Lauren and Jess live together in Atlanta, Georgia. Lauren is originally from Bentonville, Arkansas and Jess from Williamsburg, Brooklyn, but their differences are not only geographic. According to Lauren: “My family is 100% white Christian and Jess’ is 100% Dominican Catholic. To say we’ve been met with a few cultural differences would be an understatement.” Still, the ladies have overcome these obstacles and others, and have been together a full 4 years.
The ladies met online, and when Lauren had a reason to leave Arkansas, she took the opportunity to move north and get serious about her relationship with Jess. For over a year the ladies lived with Jess’ parents in her childhood home, an apartment in Williamsburg, where Lauren met the challenge of being a minority in the family’s Spanish speaking household.
Lauren: “Although I gained a love for an apartment full of family, a plate full of platanos, and a love for some bachata and merengue music, Jess and I knew that to make our relationship last, we needed to find a place of our own.” The ladies moved to Queens, and after three years in the north, decided to move south to be closer to Lauren’s family. This, however, meant coming out to them, including her grandparents.
Below, Lauren shares the story of her grandparents meeting Jess for the first time:
Jess and Lauren Go To Arkansas…Finally
It’s true what they say about patience: It’s a virtue. Good things come to those who wait … Jess and I waited FOUR years to visit my home and meet my family. Looking back, it was our patience that made the timing so perfect.
The process to get to Arkansas was slow and, at times, painful; Our relationship was at a standstill, hiding it from my family was starting to feel impossible, and being gay was something I wasn’t sure I could explain … but the greatest pain of all was knowing that Jess would never truly know the real me until I introduced her to the people and places of my past.
Jess and I spent years posting pictures of vacations and apartments, proof of our life together, to bring my Southern Christian family up to speed with our relationship. They slowly became familiar with Jess, an eclectic Dominican girl from Brooklyn. One by one they started acknowledging her as more than just my friend. Although I appreciated this, I needed her to meet my family face-to-face before I would feel the weight lifted off my shoulders.
Jess was always patient and never forceful. Once this year began I decided to write a letter to my grandparents, two of the most important people in my life. This felt like a way for us to get out of our boat and into theirs, and move our relationship forward.
In response, Grandad basically said that even if I was dating a monkey they would still love me. Later, he sent an e-mail* reminding me of his beliefs as a Christian, and that his love for his family would always come first, no matter what happens.
A few months later my grandparents sent us a card, and then money for plane tickets to Arkansas. We planned a trip for June. When we finally arrived at their house for an official family dinner, both of us had butterflies. Once we walked inside, however, the butterflies were replaced with warm hugs, and all of our nerves dissipated. It felt like we had been in their home together a hundred times before.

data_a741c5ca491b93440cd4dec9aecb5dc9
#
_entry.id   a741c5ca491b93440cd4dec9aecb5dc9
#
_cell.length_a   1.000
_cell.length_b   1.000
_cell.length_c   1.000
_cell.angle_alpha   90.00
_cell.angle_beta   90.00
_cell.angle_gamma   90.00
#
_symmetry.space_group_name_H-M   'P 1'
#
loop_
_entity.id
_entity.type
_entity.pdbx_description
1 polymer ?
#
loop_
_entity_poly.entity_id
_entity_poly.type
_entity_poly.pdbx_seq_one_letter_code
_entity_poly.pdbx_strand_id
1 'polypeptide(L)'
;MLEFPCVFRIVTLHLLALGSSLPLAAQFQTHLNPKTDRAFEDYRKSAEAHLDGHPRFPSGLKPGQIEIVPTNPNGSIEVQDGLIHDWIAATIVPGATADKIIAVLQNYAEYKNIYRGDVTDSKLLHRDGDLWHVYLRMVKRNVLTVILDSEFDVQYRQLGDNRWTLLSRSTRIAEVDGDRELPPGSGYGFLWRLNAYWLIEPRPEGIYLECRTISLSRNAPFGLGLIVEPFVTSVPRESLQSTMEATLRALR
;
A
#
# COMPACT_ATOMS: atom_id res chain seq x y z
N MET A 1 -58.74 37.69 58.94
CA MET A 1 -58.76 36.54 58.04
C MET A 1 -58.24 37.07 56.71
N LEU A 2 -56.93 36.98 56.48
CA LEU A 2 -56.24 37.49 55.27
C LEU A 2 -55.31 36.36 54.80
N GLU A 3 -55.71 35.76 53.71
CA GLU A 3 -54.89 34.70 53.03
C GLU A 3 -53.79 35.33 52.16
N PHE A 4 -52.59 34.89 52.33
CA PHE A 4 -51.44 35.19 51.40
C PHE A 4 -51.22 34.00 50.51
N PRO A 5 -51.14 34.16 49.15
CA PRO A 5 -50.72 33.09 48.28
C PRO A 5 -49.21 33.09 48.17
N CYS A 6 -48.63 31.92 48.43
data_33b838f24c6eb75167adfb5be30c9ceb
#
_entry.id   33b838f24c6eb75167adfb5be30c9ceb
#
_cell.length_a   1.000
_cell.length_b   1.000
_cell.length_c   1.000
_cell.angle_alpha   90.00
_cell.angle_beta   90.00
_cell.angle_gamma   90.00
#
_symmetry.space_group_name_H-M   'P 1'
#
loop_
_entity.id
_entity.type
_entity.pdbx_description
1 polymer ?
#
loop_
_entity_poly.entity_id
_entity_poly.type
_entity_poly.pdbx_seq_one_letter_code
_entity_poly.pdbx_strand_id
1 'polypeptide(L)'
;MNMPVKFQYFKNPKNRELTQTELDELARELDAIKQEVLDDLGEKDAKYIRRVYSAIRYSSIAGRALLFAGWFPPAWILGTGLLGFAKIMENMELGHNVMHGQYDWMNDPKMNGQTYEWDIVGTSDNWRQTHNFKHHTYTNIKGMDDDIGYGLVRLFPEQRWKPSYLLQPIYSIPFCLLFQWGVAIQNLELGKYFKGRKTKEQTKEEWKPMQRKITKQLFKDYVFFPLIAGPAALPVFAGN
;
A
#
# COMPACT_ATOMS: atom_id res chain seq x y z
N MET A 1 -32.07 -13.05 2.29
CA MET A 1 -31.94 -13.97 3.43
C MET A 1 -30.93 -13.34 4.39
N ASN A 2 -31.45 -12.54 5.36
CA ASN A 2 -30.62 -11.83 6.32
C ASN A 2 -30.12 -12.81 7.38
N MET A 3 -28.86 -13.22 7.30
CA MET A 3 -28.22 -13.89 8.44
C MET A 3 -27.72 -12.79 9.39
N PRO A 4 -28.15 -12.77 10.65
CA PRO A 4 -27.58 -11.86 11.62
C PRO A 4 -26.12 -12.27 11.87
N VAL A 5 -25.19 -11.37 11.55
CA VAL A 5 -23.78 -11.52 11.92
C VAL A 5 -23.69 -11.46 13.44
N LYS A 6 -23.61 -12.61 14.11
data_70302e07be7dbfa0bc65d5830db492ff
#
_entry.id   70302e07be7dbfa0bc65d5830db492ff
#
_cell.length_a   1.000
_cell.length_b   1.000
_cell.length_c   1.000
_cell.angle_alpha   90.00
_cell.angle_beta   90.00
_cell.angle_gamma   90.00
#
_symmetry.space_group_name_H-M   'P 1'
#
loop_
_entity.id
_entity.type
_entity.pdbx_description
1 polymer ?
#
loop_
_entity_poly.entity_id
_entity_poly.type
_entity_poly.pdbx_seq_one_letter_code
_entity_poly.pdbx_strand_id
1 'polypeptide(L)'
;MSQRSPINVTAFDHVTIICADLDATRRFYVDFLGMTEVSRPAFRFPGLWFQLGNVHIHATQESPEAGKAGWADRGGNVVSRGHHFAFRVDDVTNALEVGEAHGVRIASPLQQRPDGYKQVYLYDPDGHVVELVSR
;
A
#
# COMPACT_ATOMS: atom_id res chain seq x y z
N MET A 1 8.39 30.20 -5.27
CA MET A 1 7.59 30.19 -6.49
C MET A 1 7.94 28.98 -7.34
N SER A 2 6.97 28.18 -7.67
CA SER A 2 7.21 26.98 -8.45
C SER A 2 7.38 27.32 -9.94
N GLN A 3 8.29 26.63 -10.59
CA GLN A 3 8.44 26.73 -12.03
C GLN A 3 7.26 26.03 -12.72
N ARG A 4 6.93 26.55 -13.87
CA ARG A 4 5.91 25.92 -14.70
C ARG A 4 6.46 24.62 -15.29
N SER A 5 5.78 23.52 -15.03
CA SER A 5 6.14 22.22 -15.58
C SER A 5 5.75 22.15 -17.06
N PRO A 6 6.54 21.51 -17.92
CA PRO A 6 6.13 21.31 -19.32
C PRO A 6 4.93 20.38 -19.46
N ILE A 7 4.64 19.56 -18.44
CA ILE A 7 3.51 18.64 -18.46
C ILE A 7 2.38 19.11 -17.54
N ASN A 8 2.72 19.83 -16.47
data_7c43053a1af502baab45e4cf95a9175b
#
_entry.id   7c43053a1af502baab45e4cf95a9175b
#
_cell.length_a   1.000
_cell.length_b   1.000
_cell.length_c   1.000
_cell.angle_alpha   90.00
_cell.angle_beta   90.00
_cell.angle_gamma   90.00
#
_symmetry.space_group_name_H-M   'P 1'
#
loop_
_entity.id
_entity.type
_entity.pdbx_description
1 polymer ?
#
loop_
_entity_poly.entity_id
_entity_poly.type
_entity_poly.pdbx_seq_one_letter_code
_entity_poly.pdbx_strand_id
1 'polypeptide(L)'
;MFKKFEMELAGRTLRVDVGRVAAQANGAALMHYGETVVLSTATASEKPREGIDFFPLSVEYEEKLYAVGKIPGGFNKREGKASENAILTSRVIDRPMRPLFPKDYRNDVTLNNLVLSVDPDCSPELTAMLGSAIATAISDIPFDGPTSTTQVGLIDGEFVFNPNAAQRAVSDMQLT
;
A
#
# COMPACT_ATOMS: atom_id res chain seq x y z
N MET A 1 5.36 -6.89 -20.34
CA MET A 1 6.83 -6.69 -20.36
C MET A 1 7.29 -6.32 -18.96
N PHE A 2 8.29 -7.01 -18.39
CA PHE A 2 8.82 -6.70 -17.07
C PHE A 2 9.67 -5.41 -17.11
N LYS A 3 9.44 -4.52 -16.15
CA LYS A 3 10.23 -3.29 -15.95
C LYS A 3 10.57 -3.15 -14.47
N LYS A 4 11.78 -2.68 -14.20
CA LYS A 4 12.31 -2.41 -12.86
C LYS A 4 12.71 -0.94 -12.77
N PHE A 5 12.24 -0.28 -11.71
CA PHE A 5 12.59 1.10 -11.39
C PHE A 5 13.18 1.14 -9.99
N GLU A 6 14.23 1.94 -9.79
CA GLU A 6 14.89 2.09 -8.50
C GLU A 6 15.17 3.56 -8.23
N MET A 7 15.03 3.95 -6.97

It was beautiful to see Jess speaking one-on-one at the table with my Grandad, and to see my family and the girl who I love together in one room. The best part of the entire trip was that I felt whole for the first time in my life. I knew this was the beginning of a really great me, and a really great us.
Over the course of my correspondence with Lauren I was grateful for how candid she was, and I understood whole-heartedly why her e-mails to me were bursting with explanations and details. Opening up to family about a personal relationship is emotionally exhausting. There is over-thinking and paranoia and the burden of feeling like your relationship is under the microscope.
Lauren was kind enough to let me read her Grandad’s e-mail that he sent her this past January, and I am truly grateful to her for sharing this. He stated explicitly that both he and Lauren’s grandmother are Christians who believe that marriage is between a man and a woman, that they “truly believe in an ‘Adam and Eve’ whom God ordained and began our civilization as we know it.” Lauren admitted to me that she thought of various ways to respond to his e-mail, which ended with this poignant declaration: “Always realize that you are OURS, and we will ALWAYS ADORE YOU, and anyone you love……………..!” Lauren thought she could send her grandad examples of successful gay couples, or send him the documentary of Edie & Thea, since he could relate generationally to those women. She says, “I had all of these giant persuasive plans but in the end just decided to say, Thanks! Can’t wait for you to meet her!”
I was truly struck by the contradictory message that Lauren, and so many men and women like her must feel by families who declare their love and support while maintaining the belief that marriage must be between a man and a woman.
I have no doubt that when Lauren and Jess do marry, their families—including Lauren’s grandparents—will be by their sides. My last surviving Grandparent, who died just short of 90, was a conservative WWII vet who danced at my wedding and was the first one to call my wife and I on our first anniversary. I believe that even in old age the heart can achieve metamorphosis.